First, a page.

Vladimir Putin’s rhetorically rich invocation of faith, language and history may endear him to the vast majority of his countrymen, but it won’t buy him the international support he needs to defend Russia’s broader interests, including those in the Middle East.
Putin has had limited international support for his policy in Ukraine. China abstained in the United Nations Security council, where 13 countries voted to endorse the territorial integrity of Ukraine, among them Jordan.
Jordan’s own domestic stability has been put at risk by the presence of some half million refugees from Syria, where Assad’s continued survival must be counted as another of Putin’s policy triumphs.
Not surprisingly, Assad has been the most vocal supporter of Russia’s policies in Ukraine. The Syrian president's political survival is critical if Putin wishes to retain any foothold in the Middle East, a region where Moscow’s influence -- so critical during the “hot years” of the Arab-Israeli conflict in the 1960s and 1970s -- was diminished by the Middle East peace process.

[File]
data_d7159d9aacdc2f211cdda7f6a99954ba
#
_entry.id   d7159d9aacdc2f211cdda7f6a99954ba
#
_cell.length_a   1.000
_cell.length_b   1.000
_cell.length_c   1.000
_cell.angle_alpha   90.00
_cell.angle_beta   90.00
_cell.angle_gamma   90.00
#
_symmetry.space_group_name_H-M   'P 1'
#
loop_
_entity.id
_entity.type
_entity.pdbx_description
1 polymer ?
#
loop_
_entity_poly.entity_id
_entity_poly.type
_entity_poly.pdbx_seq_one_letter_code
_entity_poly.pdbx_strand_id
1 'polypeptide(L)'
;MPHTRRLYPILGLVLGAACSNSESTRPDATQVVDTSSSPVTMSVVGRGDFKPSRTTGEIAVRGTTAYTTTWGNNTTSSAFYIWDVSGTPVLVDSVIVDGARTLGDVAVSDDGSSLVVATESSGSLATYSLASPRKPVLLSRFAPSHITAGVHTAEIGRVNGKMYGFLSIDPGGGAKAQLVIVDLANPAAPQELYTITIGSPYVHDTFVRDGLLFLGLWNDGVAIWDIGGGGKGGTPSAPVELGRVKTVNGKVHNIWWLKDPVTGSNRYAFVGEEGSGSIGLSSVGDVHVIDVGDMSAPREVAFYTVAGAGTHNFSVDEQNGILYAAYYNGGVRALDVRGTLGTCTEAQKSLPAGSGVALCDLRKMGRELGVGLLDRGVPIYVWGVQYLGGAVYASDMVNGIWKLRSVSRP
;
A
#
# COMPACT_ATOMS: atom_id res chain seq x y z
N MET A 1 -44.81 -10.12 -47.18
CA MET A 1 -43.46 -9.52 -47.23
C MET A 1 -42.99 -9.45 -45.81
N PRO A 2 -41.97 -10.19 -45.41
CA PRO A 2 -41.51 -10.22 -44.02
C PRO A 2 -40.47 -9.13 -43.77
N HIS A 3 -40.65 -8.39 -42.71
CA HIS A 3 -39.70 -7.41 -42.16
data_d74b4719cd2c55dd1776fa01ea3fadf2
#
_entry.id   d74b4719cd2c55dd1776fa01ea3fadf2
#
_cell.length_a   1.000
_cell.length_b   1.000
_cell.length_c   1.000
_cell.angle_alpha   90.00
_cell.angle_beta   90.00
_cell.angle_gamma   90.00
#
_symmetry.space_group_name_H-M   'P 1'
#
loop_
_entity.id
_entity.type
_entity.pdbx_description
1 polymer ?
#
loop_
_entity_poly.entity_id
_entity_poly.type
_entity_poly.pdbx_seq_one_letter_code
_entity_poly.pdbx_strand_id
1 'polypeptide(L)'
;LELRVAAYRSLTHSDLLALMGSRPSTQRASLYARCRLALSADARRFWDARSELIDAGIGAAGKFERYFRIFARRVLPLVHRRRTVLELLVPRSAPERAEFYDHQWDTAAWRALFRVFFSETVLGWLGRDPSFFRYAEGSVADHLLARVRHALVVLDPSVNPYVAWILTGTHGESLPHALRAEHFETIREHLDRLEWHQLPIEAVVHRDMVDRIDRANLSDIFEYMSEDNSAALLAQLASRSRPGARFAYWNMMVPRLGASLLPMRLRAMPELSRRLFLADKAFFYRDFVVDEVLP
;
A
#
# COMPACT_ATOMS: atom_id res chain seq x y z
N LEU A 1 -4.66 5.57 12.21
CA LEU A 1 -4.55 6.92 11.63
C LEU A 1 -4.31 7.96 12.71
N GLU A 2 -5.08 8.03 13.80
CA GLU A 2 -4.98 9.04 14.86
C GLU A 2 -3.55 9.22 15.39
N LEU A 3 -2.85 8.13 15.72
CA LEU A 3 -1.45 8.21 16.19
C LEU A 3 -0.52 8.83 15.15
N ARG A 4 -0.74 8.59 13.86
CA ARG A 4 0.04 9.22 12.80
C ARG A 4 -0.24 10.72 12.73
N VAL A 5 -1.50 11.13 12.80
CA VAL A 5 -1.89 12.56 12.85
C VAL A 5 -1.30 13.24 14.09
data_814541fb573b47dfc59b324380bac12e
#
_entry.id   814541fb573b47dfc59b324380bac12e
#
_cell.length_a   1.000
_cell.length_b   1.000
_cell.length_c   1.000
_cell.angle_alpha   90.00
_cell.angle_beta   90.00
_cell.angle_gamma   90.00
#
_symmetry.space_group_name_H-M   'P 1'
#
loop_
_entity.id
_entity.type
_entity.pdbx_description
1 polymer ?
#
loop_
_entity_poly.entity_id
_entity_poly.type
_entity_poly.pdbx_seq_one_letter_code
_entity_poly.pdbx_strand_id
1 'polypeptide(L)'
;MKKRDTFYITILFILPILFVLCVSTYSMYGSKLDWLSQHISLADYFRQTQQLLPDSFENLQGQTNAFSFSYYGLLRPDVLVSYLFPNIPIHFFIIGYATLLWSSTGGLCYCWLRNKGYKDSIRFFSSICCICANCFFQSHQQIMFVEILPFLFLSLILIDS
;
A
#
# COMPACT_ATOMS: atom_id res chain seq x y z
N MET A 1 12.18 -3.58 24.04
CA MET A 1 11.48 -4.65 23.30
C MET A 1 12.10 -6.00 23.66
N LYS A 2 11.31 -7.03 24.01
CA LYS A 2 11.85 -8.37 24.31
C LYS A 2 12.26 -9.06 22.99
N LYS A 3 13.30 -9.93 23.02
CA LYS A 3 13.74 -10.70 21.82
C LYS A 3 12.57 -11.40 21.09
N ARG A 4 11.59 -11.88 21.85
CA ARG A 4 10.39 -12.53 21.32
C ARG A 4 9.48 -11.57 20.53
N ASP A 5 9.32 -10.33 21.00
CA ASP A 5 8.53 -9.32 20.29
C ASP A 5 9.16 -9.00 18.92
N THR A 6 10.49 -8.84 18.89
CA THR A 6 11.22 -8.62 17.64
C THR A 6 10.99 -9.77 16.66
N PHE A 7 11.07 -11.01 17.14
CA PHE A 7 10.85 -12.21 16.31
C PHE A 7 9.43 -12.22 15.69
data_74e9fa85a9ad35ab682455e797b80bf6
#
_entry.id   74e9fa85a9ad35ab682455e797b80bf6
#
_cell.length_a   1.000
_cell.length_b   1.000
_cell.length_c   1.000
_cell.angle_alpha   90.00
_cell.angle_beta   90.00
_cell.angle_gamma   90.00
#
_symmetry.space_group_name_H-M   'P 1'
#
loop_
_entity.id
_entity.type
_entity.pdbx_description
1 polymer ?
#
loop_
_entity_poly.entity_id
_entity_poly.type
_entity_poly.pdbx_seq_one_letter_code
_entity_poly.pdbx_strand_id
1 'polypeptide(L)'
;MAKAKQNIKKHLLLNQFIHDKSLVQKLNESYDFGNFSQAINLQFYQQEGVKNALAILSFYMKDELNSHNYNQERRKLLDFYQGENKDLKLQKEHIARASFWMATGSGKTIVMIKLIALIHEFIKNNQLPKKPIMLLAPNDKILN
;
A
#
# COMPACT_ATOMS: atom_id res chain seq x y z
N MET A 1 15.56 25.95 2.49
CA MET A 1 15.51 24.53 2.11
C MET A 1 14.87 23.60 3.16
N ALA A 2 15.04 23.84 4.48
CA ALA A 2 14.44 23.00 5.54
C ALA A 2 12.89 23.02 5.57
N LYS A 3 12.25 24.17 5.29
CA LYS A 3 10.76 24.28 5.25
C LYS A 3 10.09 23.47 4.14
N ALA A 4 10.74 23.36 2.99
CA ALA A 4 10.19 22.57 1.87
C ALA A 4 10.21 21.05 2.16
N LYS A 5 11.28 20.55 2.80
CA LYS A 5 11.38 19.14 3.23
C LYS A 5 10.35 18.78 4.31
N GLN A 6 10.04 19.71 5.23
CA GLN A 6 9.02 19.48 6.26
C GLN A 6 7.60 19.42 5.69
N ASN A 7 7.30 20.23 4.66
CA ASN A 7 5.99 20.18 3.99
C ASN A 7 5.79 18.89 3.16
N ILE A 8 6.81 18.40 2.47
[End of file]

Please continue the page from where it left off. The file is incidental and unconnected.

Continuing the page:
Russia’s future influence in Syria, may depend on Iran, Assad’s other major ally. Lakdar Brahimi, the United Nations special envoy on Syria, visited Tehran to discuss the crisis on March 17. The meeting came just a day after Mohammad Javad Zarif, Iran's foreign minister, together with Vladimir Makei, Belarus's foreign minister, called for dialogue and international law to prevail in Ukraine.
Iran could benefit from a boycott against Russia; it has the gas and oil to meet the energy needs of Moscow’s current customers, if only they could get the international sanctions against them removed. It remains to be seen if Tehran’s new rulers are pragmatic enough to figure out how to use the situation in Syria to help them do this, and if the U.S. will allow them this role.